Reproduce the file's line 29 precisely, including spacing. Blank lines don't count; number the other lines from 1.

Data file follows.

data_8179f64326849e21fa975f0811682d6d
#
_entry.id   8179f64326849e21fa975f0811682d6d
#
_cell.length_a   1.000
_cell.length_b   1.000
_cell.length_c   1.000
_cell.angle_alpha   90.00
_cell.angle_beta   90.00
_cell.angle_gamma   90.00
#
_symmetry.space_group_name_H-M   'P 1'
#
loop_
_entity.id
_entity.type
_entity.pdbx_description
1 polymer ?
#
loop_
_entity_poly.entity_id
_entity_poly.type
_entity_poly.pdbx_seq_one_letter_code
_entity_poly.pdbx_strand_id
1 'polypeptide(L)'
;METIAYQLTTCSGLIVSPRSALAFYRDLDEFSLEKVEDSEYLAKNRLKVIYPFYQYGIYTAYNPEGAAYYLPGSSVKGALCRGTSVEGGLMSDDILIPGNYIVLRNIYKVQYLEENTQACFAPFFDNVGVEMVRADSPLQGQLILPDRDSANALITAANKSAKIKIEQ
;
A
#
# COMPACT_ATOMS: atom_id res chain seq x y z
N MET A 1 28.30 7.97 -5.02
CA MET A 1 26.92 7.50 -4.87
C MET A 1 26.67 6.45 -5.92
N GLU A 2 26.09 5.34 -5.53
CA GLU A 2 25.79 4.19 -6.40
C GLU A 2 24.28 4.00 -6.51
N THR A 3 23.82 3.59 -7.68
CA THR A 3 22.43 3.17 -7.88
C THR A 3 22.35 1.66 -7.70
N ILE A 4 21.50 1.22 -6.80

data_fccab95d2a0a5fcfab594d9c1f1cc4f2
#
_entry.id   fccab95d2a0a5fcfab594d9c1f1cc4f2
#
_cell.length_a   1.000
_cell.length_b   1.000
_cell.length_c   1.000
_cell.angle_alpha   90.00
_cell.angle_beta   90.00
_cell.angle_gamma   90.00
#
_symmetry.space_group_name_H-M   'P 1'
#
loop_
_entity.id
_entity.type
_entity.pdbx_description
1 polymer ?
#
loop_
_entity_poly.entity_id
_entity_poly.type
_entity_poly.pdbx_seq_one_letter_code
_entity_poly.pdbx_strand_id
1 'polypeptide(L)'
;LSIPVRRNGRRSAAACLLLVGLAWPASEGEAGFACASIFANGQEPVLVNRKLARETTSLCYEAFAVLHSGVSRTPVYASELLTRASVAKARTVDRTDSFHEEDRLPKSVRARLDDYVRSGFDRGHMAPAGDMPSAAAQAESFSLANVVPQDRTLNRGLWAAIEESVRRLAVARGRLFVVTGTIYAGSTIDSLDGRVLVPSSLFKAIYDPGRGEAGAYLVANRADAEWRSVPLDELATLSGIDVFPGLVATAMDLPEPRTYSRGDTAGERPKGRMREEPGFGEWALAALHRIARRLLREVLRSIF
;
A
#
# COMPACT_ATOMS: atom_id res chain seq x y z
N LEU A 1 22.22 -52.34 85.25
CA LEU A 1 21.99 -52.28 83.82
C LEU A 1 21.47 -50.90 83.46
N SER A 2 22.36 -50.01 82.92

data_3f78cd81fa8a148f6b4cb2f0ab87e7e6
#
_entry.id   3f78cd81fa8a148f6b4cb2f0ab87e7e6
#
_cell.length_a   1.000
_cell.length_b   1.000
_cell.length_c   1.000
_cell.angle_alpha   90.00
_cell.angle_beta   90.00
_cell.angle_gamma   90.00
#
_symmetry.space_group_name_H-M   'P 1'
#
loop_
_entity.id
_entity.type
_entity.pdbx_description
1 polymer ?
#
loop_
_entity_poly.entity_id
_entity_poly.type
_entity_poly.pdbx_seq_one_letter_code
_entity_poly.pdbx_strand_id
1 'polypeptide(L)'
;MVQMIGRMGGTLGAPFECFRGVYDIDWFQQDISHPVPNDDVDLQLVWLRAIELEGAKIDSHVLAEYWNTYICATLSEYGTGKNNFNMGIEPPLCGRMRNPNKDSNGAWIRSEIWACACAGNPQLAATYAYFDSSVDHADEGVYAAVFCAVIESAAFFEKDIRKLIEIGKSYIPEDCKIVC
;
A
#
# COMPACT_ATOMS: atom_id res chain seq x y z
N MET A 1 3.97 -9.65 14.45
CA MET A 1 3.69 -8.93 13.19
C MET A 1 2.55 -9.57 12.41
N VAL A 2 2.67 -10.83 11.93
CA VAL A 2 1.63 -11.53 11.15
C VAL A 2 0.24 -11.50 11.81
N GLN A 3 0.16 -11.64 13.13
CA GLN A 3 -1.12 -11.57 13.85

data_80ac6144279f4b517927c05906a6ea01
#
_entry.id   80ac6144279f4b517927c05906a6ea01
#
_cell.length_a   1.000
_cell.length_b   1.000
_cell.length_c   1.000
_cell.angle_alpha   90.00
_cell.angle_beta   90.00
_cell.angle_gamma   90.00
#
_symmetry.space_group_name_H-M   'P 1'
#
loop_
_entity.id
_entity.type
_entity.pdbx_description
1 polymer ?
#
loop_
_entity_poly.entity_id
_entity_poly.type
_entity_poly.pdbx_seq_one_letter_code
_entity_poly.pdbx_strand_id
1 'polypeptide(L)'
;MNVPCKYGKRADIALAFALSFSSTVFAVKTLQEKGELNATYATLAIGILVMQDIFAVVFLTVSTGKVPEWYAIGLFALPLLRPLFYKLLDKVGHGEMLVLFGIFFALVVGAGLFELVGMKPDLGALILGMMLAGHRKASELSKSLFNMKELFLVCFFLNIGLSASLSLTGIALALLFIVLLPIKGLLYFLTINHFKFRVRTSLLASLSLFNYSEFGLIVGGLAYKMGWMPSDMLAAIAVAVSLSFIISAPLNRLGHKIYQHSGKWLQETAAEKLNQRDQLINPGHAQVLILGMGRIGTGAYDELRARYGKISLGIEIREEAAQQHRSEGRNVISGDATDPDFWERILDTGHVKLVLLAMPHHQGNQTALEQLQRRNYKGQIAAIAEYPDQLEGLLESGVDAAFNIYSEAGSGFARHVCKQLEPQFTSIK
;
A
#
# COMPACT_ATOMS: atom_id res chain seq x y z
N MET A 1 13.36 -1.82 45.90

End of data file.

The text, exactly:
#